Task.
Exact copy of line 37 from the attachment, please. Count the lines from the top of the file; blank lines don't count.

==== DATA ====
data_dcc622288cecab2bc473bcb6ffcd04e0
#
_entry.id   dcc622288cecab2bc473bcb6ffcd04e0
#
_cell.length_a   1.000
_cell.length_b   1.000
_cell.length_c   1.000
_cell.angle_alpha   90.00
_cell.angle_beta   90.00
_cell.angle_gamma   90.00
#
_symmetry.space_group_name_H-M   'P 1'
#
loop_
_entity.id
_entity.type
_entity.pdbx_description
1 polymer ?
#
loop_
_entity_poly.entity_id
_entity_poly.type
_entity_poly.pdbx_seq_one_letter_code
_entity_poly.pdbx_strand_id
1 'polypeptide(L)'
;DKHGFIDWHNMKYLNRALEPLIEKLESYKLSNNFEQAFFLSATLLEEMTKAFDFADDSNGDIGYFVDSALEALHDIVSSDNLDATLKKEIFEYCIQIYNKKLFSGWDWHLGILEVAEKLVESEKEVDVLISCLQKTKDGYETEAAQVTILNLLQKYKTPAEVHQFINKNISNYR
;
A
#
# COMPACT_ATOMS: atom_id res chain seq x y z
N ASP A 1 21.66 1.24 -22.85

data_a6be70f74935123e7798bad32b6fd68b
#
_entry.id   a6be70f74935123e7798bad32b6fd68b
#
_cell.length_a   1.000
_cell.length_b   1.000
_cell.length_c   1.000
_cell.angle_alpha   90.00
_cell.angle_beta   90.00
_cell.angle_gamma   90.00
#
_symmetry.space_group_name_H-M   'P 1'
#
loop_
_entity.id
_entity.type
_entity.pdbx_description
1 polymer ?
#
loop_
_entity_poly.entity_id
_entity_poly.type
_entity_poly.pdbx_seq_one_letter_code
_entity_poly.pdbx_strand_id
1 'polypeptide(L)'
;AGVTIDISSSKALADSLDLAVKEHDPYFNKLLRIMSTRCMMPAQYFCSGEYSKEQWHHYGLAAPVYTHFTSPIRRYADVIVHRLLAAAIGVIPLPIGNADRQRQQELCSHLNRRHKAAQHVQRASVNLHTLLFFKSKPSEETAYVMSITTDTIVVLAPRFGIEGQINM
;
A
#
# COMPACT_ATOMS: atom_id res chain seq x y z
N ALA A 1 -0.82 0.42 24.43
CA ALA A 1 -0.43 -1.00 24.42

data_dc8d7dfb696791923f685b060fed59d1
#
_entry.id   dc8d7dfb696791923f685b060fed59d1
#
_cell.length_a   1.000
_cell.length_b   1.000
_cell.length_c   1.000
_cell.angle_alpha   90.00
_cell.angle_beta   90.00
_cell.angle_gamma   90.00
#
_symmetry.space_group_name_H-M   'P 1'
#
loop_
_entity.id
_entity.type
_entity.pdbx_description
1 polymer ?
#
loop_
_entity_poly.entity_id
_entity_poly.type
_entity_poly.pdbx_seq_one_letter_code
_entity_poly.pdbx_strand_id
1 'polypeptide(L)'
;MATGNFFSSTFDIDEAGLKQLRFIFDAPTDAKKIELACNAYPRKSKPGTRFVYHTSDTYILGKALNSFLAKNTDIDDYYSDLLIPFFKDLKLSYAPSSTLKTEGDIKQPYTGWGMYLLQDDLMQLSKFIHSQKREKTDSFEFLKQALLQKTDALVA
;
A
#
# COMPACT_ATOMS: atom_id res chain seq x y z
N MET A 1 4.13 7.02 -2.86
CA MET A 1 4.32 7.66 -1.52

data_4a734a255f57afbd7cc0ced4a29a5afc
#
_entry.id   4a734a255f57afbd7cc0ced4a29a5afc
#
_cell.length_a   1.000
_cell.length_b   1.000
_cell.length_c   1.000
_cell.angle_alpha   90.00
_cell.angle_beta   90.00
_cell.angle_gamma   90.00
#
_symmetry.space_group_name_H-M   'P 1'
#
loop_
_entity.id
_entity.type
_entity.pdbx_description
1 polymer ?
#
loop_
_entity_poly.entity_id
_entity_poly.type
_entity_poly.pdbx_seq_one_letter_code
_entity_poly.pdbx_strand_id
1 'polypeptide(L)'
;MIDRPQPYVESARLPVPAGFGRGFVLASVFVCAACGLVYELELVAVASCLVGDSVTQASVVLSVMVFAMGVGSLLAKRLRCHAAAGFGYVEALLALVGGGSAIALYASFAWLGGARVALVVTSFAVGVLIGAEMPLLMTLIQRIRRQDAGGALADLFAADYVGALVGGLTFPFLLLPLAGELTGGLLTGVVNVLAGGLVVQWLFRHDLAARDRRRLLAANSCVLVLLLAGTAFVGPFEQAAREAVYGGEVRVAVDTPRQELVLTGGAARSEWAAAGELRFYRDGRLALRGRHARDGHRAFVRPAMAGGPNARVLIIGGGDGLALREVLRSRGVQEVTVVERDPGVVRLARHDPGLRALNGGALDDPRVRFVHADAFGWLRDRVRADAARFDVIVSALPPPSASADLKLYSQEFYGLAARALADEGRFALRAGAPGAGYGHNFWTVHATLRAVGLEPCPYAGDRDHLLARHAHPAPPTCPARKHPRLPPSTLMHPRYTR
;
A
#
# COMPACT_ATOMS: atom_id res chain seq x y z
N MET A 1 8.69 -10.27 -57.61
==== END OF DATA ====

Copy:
_cell.length_b   1.000